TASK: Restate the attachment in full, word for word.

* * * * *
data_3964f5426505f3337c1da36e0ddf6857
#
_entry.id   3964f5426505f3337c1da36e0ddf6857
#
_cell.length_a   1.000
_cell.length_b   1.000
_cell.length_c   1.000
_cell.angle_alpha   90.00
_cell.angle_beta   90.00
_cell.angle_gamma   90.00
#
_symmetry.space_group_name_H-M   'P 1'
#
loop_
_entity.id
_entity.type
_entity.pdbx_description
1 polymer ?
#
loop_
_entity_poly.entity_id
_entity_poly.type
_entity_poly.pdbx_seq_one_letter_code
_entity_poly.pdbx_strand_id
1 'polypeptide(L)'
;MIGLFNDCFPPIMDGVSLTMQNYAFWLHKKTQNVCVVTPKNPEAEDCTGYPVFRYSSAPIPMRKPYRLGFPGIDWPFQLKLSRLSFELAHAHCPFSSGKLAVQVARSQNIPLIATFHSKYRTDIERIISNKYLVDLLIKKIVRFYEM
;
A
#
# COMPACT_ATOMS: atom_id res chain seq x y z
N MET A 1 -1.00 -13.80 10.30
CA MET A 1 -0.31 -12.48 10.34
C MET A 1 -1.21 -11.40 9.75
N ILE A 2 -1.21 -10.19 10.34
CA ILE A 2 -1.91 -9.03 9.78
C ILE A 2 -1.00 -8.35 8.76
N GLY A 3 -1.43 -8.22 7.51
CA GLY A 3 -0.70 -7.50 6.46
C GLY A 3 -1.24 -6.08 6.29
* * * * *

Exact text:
data_3964f5426505f3337c1da36e0ddf6857
#
_entry.id   3964f5426505f3337c1da36e0ddf6857
#
_cell.length_a   1.000
_cell.length_b   1.000
_cell.length_c   1.000
_cell.angle_alpha   90.00
_cell.angle_beta   90.00
_cell.angle_gamma   90.00
#
_symmetry.space_group_name_H-M   'P 1'
#
loop_
_entity.id
_entity.type
_entity.pdbx_description
1 polymer ?
#
loop_
_entity_poly.entity_id
_entity_poly.type
_entity_poly.pdbx_seq_one_letter_code
_entity_poly.pdbx_strand_id
1 'polypeptide(L)'
;MIGLFNDCFPPIMDGVSLTMQNYAFWLHKKTQNVCVVTPKNPEAEDCTGYPVFRYSSAPIPMRKPYRLGFPGIDWPFQLKLSRLSFELAHAHCPFSSGKLAVQVARSQNIPLIATFHSKYRTDIERIISNKYLVDLLIKKIVRFYEM
;
A
#
# COMPACT_ATOMS: atom_id res chain seq x y z
N MET A 1 -1.00 -13.80 10.30
CA MET A 1 -0.31 -12.48 10.34
C MET A 1 -1.21 -11.40 9.75
N ILE A 2 -1.21 -10.19 10.34
CA ILE A 2 -1.91 -9.03 9.78
C ILE A 2 -1.00 -8.35 8.76
N GLY A 3 -1.43 -8.22 7.51
CA GLY A 3 -0.70 -7.50 6.46
C GLY A 3 -1.24 -6.08 6.29